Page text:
Spread the joy of reading
It will help if you put books and magazines around your house to show your child that reading is important. Then, they will enjoy it more.
Once your child learns to read words with common letter-sound combinations, they will start to learn more complicated ones. With daily practice, your child will be able to read words in the English language.
Teaching children is not easy, but if you feel overwhelmed after reading these steps, I have a solution for you! Learn more here how Sarah Shepard teaches over 35,000 children how to read with her program Reading Head Start!
There is no denying that learning to read and write comes with a lot of responsibility. It’s not always easy, but it can be done! One way you can help your toddler learn the basics of speech is by teaching them phonics. In this blog post, we will discuss 4 ways to teach phonics–helping your toddler learn the basics of speech.
One of the first things you want to do is offer a lot of praise and encouragement. It would help if you also used your child’s name often because that will reinforce his or her sense of self-worth and help with pronoun reference.
When introducing new sounds, make sure you speak slowly and clearly so they can learn how each word should sound when said correctly. Next time your toddler says “Daddy,” says, “Yes! That was my son!” in an excited tone. Now gently tap on their lips while saying ‘dada’ and then give them lots of attention for correct pronunciation – not just once but many times over the next few days until they get it down pat! Repeat this process with other words such as cat, car, and so on.
A few other phonics teaching tips:
-Speak to your child about the letter sounds they know, then introduce new ones slowly and one at a time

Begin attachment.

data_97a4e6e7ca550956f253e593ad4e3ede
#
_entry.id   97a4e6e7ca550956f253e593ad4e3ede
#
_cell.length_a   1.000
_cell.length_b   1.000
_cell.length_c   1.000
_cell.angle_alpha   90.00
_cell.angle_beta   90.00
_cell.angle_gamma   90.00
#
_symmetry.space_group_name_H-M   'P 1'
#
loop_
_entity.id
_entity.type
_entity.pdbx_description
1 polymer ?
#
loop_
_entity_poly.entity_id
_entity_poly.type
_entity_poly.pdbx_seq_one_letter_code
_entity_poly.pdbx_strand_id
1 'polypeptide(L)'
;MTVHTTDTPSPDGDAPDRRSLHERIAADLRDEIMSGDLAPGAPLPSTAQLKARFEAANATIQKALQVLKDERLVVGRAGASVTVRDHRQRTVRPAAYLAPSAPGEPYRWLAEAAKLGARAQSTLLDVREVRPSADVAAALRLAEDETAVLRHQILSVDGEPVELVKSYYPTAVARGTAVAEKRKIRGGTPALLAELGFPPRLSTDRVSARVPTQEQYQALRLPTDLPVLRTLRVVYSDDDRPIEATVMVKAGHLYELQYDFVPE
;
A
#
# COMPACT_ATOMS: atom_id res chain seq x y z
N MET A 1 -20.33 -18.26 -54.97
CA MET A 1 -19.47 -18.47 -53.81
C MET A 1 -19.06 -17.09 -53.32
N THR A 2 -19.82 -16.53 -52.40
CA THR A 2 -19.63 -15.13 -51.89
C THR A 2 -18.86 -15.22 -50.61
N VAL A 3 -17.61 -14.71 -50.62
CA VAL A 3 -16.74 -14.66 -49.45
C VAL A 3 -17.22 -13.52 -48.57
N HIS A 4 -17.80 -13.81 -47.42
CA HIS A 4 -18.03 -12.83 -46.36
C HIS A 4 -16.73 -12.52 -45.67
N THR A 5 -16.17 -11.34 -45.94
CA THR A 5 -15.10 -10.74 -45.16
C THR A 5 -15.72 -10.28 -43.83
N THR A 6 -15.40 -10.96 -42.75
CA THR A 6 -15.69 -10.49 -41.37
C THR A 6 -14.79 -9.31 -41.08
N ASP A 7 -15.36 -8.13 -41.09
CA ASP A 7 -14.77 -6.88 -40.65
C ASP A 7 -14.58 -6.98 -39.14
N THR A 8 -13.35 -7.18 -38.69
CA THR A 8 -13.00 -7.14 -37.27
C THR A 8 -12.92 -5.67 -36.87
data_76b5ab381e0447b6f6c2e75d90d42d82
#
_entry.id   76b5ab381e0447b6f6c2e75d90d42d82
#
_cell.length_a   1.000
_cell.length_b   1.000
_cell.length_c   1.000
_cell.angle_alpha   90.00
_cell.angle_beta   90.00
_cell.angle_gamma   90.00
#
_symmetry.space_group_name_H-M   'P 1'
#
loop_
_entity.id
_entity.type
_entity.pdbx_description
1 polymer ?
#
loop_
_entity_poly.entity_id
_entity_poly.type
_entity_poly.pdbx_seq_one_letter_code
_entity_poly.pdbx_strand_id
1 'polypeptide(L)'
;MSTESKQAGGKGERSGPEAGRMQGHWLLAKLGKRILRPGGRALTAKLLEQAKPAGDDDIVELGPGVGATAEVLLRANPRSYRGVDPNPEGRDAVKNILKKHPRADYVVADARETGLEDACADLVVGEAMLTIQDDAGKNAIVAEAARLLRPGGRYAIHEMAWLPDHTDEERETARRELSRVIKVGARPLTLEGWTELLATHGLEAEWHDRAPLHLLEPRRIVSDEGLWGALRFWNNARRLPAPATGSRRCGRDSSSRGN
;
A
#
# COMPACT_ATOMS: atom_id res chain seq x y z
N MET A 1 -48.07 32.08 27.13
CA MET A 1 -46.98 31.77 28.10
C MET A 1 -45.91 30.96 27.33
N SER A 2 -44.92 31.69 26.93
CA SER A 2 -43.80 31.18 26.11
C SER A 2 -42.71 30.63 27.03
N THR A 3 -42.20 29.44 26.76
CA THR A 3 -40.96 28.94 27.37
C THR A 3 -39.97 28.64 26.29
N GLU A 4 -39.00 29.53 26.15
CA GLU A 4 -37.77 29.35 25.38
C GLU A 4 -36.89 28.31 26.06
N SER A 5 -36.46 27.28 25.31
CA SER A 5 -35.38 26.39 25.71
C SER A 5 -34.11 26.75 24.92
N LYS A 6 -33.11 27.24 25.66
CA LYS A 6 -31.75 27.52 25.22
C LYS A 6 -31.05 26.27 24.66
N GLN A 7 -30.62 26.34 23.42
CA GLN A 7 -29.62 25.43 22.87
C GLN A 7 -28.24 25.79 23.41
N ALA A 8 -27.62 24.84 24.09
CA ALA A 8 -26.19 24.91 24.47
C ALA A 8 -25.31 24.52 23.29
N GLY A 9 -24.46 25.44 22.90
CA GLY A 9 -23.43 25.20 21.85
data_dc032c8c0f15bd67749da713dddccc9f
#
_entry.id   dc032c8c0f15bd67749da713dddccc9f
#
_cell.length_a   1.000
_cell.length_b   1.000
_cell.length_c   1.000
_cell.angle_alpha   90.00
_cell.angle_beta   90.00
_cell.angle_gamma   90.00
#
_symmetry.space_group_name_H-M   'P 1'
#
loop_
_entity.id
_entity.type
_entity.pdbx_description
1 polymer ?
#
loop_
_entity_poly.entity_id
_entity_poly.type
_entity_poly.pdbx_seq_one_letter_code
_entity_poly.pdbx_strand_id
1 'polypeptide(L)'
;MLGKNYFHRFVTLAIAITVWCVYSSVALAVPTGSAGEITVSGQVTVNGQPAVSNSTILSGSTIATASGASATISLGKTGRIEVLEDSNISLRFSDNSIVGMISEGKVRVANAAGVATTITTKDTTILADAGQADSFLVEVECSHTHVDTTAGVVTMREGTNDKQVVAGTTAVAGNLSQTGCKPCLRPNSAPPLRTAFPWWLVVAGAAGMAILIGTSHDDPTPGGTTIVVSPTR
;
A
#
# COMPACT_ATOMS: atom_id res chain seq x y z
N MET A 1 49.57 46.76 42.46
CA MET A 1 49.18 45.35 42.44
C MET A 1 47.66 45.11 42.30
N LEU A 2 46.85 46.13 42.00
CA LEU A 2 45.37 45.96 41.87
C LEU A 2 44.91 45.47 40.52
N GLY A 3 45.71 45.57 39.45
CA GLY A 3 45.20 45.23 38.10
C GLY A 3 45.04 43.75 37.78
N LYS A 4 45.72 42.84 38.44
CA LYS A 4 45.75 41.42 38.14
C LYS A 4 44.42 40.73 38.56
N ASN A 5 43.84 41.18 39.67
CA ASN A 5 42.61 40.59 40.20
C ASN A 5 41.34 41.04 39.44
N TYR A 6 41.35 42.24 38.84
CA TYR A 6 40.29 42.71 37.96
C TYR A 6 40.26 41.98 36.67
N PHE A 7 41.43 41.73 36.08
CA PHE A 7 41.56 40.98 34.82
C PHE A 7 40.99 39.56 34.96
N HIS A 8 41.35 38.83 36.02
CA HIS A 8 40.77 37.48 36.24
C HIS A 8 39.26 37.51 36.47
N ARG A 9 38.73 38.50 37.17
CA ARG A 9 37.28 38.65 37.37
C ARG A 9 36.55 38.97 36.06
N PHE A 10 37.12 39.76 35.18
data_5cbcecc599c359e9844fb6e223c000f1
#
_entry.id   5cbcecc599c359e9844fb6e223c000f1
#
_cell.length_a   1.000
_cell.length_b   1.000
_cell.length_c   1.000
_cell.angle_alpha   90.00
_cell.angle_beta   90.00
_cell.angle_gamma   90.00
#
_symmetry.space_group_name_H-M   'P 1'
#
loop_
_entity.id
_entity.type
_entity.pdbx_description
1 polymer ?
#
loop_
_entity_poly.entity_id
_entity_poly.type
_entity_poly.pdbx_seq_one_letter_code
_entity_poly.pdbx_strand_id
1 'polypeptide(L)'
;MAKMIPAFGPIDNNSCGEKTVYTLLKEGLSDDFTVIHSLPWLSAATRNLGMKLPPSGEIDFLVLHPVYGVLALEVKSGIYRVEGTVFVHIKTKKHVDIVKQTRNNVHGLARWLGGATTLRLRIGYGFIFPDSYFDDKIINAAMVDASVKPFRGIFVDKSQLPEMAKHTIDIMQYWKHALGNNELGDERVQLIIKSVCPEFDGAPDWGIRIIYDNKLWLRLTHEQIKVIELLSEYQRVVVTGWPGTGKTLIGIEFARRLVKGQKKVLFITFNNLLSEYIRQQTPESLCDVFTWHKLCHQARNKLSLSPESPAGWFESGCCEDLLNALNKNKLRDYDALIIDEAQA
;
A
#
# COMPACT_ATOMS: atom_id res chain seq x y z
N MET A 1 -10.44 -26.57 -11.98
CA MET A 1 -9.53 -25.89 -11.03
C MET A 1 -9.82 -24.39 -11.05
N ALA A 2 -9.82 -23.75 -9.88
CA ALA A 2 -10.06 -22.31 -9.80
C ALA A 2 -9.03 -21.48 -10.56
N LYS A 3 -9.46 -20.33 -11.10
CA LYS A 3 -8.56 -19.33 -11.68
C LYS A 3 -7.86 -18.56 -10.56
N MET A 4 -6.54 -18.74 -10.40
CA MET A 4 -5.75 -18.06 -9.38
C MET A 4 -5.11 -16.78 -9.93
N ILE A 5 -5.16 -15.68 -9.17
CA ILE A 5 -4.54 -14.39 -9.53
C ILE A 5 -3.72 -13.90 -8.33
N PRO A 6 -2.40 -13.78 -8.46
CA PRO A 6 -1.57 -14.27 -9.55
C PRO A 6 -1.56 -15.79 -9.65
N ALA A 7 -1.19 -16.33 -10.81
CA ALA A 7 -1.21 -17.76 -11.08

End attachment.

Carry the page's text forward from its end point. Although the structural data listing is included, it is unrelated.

-Play games with them where you read words from flashcards or spell out their name in different ways ‑ for example, “B” says “bee,” “but,” etc. – this helps develop associative thinking skills that are necessary for reading comprehension as well as spelling ability later down the road ‐ it’s like putting money into an investment account!
-Use books to build vocabulary, practice speaking English together, and enjoy storytime together every day! This will also help cultivate a love of literacy which is important because the more your child loves reading, the more they’ll want to read.
-Use a fun app like Speech Buddies, which features phonics games that will help your toddler learn how to distinguish between words with similar sounds (such as “what” and “when”) – it’s free!
The best time to start teaching phonics is when your child is between the ages of three and five years old.
It is important to start teaching phonics before children enter kindergarten because it will be more difficult. When they are in a classroom, with an older child that they’re trying to keep up with and all the teacher’s demands, there won’t be enough time or energy left over for learning new things like reading.